Check against delivery
We have just held intensive discussions on the situation in Libya with a large number of other countries as part of what is known as the “extended Berlin format” at the invitation of the United Nations Secretary-General. Eight months after the Berlin conference, it was high time to take stock of the situation:
- What have we achieved?
- What remains to be done?
- What will be the next steps?
And I have to say something I could not have said a couple of weeks ago: We have grounds to be cautiously optimistic. We are seeing increasing signs of a shift from a military to a political rationale. And more and more stakeholders are adopting this way of thinking. This is illustrated by the results of the negotiations between the most important Libyan groups in Montreux, where finally an agreement was reached on a basic roadmap for an inclusive intra-Libyan political process. That is something we always aimed for.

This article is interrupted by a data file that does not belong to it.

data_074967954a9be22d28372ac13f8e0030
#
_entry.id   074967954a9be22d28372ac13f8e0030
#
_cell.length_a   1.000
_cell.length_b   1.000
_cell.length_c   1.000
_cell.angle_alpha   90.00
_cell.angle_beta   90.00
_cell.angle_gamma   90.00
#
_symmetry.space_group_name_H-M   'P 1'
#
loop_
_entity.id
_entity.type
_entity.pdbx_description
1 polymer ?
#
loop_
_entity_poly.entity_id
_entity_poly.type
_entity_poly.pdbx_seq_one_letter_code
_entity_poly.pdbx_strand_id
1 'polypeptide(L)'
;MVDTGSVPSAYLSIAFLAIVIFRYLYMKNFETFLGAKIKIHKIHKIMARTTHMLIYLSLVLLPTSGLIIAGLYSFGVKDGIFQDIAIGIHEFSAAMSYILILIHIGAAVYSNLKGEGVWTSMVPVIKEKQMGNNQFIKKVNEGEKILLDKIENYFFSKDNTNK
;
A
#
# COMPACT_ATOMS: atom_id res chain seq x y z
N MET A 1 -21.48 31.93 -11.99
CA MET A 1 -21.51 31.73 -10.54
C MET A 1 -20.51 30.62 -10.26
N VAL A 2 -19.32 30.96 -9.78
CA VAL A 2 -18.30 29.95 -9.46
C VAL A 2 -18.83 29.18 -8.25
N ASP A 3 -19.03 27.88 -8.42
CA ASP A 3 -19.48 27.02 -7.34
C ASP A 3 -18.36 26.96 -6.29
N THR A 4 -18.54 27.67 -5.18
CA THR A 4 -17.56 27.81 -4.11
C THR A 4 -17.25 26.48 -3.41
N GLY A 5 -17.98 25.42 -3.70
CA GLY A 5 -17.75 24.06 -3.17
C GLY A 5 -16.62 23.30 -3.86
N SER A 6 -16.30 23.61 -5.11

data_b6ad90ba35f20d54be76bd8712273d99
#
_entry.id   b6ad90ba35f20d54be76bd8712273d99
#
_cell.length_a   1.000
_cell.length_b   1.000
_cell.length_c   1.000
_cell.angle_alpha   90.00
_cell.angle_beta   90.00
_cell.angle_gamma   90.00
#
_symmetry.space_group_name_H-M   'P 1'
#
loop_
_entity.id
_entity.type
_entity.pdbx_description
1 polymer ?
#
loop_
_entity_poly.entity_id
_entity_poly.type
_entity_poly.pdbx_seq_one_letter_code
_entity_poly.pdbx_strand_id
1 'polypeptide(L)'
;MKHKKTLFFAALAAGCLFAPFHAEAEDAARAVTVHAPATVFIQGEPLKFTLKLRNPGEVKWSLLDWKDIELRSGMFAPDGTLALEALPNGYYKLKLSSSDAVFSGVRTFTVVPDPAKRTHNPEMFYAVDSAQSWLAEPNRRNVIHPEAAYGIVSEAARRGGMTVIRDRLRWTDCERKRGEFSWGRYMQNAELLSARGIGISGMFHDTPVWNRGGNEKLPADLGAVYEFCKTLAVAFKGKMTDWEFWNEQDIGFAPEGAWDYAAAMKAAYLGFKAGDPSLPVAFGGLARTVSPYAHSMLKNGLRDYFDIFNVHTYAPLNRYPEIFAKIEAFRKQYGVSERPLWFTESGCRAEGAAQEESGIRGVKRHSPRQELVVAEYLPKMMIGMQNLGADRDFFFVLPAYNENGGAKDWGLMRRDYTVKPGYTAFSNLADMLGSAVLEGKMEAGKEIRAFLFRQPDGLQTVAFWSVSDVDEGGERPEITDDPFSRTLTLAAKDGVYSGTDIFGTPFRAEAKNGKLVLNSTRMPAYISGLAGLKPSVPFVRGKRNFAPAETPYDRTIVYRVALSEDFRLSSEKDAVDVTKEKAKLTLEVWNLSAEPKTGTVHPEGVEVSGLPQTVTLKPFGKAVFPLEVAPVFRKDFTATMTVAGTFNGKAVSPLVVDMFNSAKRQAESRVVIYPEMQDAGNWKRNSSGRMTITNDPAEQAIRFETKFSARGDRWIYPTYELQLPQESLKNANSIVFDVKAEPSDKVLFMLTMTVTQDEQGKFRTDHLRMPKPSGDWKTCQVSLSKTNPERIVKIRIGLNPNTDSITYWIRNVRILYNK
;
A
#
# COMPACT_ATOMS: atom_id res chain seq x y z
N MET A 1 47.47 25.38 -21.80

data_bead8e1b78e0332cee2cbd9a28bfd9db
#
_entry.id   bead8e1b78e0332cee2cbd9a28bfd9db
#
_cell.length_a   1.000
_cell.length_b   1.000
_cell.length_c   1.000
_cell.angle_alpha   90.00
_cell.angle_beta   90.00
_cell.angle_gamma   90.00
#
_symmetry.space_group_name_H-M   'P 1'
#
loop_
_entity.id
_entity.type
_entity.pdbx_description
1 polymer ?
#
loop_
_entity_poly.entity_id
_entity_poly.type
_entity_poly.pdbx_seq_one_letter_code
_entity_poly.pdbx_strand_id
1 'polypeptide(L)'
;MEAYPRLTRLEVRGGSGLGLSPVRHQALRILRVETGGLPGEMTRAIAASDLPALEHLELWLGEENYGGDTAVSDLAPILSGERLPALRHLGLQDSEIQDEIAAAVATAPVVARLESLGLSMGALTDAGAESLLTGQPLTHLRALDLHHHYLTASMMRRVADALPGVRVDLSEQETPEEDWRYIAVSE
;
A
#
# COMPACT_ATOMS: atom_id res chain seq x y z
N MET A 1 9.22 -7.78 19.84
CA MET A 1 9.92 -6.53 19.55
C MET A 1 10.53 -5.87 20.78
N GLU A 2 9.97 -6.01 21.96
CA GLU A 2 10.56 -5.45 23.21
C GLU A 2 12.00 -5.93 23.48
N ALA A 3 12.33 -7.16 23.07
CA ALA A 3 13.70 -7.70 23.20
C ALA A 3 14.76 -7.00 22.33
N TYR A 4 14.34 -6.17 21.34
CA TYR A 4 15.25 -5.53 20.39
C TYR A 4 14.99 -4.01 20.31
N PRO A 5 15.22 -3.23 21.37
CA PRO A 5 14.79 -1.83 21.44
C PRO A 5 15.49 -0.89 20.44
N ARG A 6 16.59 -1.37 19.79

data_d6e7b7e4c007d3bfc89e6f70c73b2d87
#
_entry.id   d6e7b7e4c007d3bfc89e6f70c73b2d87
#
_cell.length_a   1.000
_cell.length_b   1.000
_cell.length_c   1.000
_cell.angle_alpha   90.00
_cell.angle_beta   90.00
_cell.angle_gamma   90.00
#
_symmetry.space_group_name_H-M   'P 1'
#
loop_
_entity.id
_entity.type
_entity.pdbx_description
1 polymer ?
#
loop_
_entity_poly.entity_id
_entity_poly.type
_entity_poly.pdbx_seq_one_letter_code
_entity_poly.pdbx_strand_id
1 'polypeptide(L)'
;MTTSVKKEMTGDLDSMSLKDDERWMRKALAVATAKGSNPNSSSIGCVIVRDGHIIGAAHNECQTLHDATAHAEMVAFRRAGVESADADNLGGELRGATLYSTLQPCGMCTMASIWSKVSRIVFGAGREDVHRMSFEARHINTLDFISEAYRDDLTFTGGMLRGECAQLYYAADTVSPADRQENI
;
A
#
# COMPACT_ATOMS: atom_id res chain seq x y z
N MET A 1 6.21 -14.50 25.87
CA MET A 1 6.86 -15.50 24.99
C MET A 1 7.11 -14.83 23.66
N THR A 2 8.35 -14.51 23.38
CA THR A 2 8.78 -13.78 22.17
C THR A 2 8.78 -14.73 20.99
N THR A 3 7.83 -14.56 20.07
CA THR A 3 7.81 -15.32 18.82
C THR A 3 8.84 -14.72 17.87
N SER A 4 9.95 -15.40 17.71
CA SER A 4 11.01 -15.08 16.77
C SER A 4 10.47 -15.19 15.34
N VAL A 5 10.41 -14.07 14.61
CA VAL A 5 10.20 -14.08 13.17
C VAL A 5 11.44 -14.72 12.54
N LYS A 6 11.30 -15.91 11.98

But we have also seen that military support for the parties to the conflict is continuing. And as long as there is a steady flow of military equipment, weapons and personnel to the parties to the conflict, there will be no way out of the military impasse. That is why I reminded the participants today of the voluntary commitments they had made in Berlin – certainly the arms embargo in particular.
Today, we once again urged all participants to commit to the UN’s mediation efforts and the corresponding dialogue formats.
We see a growing willingness to support this process with new channels of dialogue. However, this must not lead to the parties playing different dialogue formats off against each other. It is therefore important that all efforts are made under the umbrella of the UN-led process. Only in this way can we make real progress. This was made very clear today.
I would like to thank Stephanie Williams, who is executing her duties as Acting Special Representative with the utmost dedication, for her close cooperation in a spirit of trust, especially in her cooperation with the German Federal Government.
We have always maintained that stabilising Libya is not a sprint, but a marathon. And this has proven to be true. But after a phase in which things sometimes even regressed, it’s good to be able to say that we have come a bit further today.